In the end my solution used the Key parameter of the SecureString cmdlets, but only to ensure that the password is never in plain text in memory.  The Key is stored in the script, but it is the converted SecureString that I encrypt using RSA encryption with a machine key.  Here are the high-level steps that writes the password encrypted to disk.

  1. Get the password using the -AsSecureString parameter of Read-Host
  2. Convert the securestring to a string using ConvertFrom-SecureString using a 32 byte key
  3. Convert the string returned from step 2 into an array of bytes
  4. Create an RSA machine key in the cryptographic service provider (CSP)
  5. Encrypt the bytes in step 3 using RSA
  6. Serialize the encrypted bytes to disk as clixml using Export-Clixml
Here is the script used to perform the above logic:
$key = (2,3,56,34,254,222,1,1,2,23,42,54,33,233,1,34,2,7,6,5,35,43,6,6,6,6,6,6,31,33,60,23)
$pass = Read-Host -AsSecureString
$securepass = $pass |ConvertFrom-SecureString -Key $key
$bytes = [byte[]][char[]]$securepass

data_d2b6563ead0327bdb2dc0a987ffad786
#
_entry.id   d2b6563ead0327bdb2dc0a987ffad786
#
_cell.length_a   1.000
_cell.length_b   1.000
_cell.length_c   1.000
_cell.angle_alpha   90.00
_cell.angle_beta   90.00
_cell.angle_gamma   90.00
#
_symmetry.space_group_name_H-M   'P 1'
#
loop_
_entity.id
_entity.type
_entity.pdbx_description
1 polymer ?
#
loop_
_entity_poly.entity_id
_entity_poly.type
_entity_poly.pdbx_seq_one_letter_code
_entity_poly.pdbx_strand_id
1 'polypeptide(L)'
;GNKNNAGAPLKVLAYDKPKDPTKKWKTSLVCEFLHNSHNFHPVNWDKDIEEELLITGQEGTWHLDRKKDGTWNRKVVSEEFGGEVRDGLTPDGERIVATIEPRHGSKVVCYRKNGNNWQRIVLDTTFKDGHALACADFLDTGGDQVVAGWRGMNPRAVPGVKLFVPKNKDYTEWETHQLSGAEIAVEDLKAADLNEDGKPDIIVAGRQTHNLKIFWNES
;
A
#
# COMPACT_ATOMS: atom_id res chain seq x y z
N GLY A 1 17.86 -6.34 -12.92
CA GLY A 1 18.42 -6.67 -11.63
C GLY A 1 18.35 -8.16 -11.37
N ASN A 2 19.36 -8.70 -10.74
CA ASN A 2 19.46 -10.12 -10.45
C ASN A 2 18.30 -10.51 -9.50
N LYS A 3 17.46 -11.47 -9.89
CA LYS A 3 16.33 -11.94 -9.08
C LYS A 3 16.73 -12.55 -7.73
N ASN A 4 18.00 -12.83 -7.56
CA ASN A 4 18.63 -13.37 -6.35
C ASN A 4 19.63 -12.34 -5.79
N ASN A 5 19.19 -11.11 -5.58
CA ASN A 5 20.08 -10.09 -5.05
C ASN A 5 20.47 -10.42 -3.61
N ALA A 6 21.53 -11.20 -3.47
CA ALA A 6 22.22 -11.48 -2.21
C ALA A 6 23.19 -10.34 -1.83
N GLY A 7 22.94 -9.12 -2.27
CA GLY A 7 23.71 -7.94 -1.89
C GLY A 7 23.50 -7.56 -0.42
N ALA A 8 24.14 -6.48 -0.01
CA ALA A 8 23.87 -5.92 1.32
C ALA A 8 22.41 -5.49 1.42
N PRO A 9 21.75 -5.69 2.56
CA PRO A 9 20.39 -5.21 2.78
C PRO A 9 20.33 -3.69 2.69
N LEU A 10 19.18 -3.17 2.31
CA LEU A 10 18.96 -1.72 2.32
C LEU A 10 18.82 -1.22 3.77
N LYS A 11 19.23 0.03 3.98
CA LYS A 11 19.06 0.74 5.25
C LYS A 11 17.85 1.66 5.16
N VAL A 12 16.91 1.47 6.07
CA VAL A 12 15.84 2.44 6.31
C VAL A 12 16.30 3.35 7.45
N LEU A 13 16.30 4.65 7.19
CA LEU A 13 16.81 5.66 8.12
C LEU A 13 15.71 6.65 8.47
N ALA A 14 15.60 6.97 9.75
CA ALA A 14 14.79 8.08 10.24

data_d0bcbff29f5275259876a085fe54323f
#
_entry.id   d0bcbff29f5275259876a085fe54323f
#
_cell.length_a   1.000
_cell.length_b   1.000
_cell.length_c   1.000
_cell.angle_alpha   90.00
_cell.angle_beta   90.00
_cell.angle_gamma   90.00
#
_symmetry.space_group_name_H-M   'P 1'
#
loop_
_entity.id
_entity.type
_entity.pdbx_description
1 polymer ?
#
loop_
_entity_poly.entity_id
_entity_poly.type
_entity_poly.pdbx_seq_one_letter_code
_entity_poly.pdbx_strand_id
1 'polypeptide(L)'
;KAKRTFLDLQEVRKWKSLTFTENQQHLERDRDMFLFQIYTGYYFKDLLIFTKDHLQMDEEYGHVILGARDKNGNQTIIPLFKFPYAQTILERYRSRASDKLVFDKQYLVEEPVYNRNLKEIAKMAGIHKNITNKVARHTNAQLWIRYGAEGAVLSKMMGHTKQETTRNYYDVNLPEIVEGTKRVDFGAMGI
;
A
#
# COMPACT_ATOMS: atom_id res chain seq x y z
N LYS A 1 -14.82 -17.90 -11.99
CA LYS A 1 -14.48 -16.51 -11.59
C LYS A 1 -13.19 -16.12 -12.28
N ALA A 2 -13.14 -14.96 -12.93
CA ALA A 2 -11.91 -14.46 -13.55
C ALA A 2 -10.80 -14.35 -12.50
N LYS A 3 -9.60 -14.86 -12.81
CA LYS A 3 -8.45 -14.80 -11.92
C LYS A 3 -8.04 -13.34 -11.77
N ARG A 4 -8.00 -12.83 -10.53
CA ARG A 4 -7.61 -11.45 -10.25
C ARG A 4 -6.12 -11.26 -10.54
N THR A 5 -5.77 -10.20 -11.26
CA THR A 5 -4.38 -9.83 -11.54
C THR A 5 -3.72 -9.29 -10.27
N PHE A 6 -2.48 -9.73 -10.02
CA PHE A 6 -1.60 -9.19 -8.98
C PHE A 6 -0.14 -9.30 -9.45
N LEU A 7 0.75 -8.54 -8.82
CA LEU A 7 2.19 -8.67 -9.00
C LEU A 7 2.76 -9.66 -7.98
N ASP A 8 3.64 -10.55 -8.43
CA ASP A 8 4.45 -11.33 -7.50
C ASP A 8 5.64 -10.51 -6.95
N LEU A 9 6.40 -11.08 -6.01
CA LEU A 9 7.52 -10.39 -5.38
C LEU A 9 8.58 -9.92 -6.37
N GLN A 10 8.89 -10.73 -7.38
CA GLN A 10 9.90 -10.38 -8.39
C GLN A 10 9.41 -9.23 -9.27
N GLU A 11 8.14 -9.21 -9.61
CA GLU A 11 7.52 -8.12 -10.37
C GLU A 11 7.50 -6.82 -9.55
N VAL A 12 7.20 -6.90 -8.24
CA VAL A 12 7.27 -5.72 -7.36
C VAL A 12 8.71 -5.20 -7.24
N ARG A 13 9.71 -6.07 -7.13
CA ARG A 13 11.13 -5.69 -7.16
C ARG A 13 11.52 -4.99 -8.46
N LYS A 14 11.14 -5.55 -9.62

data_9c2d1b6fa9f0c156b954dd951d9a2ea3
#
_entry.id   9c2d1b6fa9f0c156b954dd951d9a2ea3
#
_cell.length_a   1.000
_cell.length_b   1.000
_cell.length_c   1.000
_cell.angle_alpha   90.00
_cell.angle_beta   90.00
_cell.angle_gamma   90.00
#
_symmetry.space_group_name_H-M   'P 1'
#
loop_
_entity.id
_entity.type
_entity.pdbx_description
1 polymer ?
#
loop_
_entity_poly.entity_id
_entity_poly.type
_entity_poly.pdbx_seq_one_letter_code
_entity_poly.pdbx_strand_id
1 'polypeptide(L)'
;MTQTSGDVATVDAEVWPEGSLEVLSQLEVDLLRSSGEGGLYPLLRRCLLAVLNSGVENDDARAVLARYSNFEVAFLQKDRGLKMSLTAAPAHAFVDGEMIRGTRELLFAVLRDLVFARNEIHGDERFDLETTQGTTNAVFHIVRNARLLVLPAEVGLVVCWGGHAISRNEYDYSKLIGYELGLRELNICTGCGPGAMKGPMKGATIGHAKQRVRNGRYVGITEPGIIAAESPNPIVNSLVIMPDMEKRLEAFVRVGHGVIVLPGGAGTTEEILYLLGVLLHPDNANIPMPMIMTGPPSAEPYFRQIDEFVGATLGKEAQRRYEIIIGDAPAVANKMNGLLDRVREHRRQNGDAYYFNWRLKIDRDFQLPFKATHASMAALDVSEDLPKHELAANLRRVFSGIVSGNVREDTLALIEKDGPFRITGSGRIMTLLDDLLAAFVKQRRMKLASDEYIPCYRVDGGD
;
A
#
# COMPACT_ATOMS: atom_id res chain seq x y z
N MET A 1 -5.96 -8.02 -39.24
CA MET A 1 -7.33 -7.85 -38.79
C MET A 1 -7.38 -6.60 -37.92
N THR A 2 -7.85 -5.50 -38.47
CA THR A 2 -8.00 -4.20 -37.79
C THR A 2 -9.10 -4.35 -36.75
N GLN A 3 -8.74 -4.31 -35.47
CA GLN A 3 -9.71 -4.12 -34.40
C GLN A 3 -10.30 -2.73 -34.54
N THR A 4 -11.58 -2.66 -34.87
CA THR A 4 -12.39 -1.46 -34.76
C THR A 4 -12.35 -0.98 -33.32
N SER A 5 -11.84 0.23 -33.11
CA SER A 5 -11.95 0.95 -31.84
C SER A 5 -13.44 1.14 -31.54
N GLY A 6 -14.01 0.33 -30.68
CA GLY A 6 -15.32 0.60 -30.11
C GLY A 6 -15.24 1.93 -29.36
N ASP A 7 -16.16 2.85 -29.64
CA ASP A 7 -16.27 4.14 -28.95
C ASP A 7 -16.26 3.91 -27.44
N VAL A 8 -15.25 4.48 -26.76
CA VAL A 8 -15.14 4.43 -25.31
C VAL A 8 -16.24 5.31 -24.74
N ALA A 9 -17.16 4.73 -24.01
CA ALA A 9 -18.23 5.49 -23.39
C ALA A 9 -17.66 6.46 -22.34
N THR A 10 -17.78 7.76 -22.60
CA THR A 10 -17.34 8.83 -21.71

$csp = New-Object System.Security.Cryptography.CspParameters
$csp.KeyContainerName = "SuperSecretProcessOnMachine"
$csp.Flags = $csp.Flags -bor [System.Security.Cryptography.CspProviderFlags]::UseMachineKeyStore
$rsa = New-Object System.Security.Cryptography.RSACryptoServiceProvider -ArgumentList 5120,$csp
$rsa.PersistKeyInCsp = $true            

$encrypted = $rsa.Encrypt($bytes,$true)
$encrypted |Export-Clixml 'C:\Dropbox\My Dropbox\scripts\word.xml'
The high level workflow to decrypt the password directly into a secure string is as follows:
  1. Read in the decrypted bytes from the clixml file using Import-Clixml
  2. Initiate an instance of RSA that is using the machine key we created during the encryption process
  3. Decrypt the bytes using RSA
  4. Convert the decrypted bytes back into a string by first converting the bytes into chars and then joining them togethter
  5. Convert the string into a secure string using ConvertTo-SecureString along with the 32 byte key used by the encryption script
  6. Create the credential by using a constructor of the PsCredential class that accepts a username and a secure string as a password